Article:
On March 14, 2012, Judge Christopher S. Sontchi of the United States Bankruptcy Court for the District of Delaware (the “Court”) granted a preference defendant’s motion for summary judgment in the adversary proceeding Alfred Guiliano, Chapter 7 Trustee v. Almond Investment Company d/b/a Almond Corporation (Adv. Pro. No. 11-50393) because the supply agreement between the Debtors and the defendant was an executory contract that had been assumed and assigned by the Debtors, preventing recovery of preferential payments.
Fluid Routing Solutions, Inc. (together with affiliate debtors, the “Debtors”) and Almond Products, Inc. (“Almond”) were parties to a pre-petition supply agreement (the “Supply Agreement”). Following the Debtors’ bankruptcy filing, after one month of negotiations, the Supply Agreement was amended by the Debtors and Almond to establish a cure amount and then added to the list of “Assumed Contracts” included in a proposed asset purchase agreement. The asset purchase agreement was approved in the Court’s order approving the sale of the Debtors’ fuel systems business (the “Sale Order”). The Sale Order included language authorizing the assumption and assignment of all “Assumed Contracts” to the purchaser. Following conversion of the Debtors’ bankruptcy cases to chapter 7, the chapter 7 trustee (the “Trustee”) sued Almond for recovery of $1,445,659.77, as preferential payments.
Almond argued it was entitled to summary judgment because the allegedly preferential payments were made pursuant to an executory contract that had been assumed and assigned by the Debtors. The Trustee argued that the Supply Agreement was not assumed and assigned because inclusion of the Supply Agreement in a cure amount notice filed the night before the sale hearing was procedurally improper. Additionally, the Trustee argued that the Supply Agreement was not an executory contract. In any event, the Trustee argued that resolution of the motion should be adjourned to allow the Trustee to conduct discovery to investigate the executory nature of the Supply Agreement and the circumstances surrounding the post-petition amendment to the Supply Agreement.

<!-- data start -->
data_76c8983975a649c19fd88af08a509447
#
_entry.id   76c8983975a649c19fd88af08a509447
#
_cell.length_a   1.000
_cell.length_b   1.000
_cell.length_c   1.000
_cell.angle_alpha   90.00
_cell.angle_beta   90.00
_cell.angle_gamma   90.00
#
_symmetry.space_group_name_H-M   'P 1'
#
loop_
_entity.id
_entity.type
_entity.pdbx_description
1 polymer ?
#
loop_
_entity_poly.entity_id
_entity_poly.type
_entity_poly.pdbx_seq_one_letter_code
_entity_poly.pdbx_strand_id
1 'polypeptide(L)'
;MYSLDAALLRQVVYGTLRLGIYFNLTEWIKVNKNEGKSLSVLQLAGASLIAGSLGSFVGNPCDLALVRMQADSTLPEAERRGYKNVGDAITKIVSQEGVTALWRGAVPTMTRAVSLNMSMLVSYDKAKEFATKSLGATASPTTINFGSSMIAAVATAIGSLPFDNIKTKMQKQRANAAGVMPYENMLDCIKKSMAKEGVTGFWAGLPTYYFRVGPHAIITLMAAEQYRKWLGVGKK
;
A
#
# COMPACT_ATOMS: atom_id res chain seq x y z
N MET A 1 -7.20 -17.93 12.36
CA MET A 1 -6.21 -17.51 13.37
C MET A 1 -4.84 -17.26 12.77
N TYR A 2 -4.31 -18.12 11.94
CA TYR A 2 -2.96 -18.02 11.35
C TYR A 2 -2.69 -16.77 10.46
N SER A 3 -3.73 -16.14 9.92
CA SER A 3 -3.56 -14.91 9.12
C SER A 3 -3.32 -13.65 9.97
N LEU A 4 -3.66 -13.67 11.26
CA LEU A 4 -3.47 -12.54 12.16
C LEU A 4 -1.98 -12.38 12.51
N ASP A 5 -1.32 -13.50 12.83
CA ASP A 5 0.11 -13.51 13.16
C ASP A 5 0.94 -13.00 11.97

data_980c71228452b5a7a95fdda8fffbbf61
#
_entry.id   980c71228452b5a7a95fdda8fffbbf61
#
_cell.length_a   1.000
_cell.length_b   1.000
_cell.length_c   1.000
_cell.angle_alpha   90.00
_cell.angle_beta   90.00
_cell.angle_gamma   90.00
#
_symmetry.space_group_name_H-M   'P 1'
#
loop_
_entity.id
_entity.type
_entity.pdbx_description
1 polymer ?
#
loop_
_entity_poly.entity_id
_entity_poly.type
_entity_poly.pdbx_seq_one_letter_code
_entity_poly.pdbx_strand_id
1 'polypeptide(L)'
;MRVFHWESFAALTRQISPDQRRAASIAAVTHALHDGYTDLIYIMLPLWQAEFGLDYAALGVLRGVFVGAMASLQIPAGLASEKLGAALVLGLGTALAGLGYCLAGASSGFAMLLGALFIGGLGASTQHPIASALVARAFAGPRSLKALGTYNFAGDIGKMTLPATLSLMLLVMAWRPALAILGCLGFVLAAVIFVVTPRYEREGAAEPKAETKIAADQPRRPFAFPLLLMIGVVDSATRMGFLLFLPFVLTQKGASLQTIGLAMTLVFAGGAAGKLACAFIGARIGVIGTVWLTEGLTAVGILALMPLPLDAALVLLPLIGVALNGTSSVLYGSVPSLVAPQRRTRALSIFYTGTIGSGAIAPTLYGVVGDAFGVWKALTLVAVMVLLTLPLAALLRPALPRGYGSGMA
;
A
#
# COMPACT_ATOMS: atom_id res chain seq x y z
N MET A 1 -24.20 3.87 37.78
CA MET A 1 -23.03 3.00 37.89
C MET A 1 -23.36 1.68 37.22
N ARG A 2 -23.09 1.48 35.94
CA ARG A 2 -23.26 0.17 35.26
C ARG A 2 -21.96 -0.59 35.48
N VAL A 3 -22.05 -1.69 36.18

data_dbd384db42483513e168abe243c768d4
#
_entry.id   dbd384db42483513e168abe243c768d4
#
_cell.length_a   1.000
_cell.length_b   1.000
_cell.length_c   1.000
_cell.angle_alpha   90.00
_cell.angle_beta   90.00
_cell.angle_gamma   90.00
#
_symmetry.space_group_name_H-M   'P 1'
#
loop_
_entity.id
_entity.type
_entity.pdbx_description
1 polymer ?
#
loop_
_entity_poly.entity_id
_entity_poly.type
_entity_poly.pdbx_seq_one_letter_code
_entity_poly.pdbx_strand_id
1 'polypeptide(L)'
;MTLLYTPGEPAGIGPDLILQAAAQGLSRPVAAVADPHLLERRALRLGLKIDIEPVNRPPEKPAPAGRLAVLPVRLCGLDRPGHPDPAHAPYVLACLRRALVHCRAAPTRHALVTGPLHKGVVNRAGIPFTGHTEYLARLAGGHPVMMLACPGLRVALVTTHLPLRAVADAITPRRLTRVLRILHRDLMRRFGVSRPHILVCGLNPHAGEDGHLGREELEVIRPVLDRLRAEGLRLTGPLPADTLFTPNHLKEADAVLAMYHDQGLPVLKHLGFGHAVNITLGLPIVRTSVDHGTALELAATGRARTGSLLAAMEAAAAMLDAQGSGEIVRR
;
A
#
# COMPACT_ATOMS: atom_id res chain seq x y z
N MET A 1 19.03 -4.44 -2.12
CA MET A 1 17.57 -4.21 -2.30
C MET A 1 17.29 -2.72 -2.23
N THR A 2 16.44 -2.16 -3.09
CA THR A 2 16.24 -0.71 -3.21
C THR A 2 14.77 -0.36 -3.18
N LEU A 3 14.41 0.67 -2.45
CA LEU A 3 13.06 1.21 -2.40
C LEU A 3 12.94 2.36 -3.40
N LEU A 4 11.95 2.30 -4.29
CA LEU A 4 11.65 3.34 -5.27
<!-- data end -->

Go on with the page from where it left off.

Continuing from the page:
The Court rejected all of the Trustee’s arguments. The Court found that while the Supply Agreement was not listed in the initial list of contracts to be assumed, it was listed in a later cure notice, the amendment to the Supply Agreement was attached to the sale order and it was specifically listed in the list of contracts to be assumed and assigned pursuant to the asset purchase agreement. The Court also held that the Trustee was estopped from arguing the Supply Agreement was non-executory because it had been assumed and assigned by the Debtors. The Trustee’s alternative relief seeking discovery was denied as procedurally improper because the Trustee first failed to move to amend or rescind the Sale Order.
A copy of the Court’s opinion can be found here.